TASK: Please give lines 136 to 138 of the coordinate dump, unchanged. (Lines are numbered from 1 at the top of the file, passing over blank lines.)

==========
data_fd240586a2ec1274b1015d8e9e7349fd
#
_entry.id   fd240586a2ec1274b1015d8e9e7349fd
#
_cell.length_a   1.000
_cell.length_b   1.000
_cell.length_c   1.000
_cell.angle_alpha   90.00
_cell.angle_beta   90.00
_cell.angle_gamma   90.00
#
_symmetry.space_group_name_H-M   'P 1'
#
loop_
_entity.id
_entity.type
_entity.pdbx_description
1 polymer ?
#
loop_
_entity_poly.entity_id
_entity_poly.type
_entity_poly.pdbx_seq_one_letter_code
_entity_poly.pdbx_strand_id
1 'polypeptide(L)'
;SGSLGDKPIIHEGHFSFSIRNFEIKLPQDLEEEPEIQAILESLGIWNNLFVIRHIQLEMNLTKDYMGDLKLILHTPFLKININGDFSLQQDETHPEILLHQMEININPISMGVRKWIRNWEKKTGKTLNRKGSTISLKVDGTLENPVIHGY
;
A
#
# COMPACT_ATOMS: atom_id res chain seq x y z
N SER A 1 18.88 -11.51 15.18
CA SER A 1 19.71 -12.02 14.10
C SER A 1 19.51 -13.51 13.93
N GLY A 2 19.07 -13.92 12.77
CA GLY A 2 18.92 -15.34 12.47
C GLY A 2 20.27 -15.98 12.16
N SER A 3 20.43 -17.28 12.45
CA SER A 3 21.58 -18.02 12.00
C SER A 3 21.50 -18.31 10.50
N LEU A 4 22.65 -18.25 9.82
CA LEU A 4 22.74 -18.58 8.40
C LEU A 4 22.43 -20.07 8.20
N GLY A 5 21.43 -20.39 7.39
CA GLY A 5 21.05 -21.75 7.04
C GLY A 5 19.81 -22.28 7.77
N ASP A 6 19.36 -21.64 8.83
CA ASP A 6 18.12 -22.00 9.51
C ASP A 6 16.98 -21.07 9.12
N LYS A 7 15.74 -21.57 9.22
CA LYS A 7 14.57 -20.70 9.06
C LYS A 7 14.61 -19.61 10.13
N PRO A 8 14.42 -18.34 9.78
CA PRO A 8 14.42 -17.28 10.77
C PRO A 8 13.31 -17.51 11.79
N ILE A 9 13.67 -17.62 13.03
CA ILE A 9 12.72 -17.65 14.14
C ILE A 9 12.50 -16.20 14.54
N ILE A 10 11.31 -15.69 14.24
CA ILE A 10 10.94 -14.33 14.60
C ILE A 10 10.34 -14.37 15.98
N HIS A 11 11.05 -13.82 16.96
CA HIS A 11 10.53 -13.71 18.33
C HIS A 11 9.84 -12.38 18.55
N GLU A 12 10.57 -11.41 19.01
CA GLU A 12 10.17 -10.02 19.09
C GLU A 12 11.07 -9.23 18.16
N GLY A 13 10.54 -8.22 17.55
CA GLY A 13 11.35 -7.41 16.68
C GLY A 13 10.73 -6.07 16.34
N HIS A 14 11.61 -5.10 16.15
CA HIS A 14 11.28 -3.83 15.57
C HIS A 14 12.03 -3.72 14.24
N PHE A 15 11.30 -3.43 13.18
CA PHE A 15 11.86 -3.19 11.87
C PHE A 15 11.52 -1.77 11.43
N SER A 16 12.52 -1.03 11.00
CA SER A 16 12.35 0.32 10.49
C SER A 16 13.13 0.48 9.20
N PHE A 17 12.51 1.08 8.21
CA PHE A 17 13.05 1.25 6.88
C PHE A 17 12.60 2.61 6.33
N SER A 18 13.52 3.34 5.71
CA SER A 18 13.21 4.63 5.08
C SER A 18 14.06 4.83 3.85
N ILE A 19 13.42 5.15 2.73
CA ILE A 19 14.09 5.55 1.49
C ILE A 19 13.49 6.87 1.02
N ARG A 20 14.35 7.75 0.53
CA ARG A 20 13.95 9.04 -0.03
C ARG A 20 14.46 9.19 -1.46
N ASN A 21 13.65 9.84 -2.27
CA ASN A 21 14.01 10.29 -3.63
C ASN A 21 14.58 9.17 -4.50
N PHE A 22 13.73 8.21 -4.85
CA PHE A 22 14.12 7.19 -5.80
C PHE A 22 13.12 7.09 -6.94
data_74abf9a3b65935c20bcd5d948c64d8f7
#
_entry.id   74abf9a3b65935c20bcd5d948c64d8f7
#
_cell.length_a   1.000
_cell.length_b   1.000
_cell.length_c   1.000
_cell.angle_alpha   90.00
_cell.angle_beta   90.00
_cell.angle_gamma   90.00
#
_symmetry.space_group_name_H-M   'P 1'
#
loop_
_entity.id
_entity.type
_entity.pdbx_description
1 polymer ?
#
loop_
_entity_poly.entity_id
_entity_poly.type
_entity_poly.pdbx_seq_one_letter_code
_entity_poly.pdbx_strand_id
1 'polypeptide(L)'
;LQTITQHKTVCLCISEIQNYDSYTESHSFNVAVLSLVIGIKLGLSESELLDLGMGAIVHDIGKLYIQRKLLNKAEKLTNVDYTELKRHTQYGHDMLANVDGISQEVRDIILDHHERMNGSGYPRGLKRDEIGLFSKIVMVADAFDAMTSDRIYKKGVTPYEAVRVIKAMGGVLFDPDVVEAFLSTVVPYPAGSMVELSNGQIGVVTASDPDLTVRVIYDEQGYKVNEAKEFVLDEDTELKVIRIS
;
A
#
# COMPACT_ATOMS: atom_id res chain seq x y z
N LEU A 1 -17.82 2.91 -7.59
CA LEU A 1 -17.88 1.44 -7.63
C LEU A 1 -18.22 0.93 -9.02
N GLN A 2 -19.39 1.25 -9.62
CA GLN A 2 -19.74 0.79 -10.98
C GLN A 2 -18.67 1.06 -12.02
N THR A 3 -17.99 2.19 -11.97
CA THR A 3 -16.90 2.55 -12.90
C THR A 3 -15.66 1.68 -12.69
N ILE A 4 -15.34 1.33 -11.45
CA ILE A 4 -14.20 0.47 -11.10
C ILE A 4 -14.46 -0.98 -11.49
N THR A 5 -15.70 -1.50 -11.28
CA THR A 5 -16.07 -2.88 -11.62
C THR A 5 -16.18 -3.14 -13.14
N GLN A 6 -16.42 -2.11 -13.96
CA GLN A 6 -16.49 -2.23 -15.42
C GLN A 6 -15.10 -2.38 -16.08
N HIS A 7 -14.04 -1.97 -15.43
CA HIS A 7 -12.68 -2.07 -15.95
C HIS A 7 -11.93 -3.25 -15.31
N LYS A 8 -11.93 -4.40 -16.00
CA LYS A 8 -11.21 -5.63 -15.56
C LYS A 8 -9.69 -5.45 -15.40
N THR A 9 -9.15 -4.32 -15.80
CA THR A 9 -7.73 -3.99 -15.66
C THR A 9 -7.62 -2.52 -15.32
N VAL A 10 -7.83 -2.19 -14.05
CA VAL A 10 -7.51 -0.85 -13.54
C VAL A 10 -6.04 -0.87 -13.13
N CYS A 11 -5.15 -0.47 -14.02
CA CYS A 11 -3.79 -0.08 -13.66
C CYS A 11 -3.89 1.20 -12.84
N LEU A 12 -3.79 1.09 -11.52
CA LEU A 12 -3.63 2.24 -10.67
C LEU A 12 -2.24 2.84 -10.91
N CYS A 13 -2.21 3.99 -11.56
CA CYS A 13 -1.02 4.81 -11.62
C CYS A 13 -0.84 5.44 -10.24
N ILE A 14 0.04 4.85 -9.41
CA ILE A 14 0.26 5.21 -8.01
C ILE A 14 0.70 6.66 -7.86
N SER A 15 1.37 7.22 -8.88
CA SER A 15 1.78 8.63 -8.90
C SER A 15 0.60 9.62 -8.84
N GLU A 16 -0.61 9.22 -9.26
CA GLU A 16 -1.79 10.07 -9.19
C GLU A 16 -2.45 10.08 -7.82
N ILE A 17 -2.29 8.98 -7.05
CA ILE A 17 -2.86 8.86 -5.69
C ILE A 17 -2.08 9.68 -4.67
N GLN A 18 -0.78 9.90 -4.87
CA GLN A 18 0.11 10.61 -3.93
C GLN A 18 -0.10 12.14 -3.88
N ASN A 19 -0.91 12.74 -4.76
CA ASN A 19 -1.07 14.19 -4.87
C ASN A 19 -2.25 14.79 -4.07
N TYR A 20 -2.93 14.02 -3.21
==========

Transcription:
N ILE A 4 -15.34 1.33 -11.45
CA ILE A 4 -14.20 0.47 -11.10
C ILE A 4 -14.46 -0.98 -11.49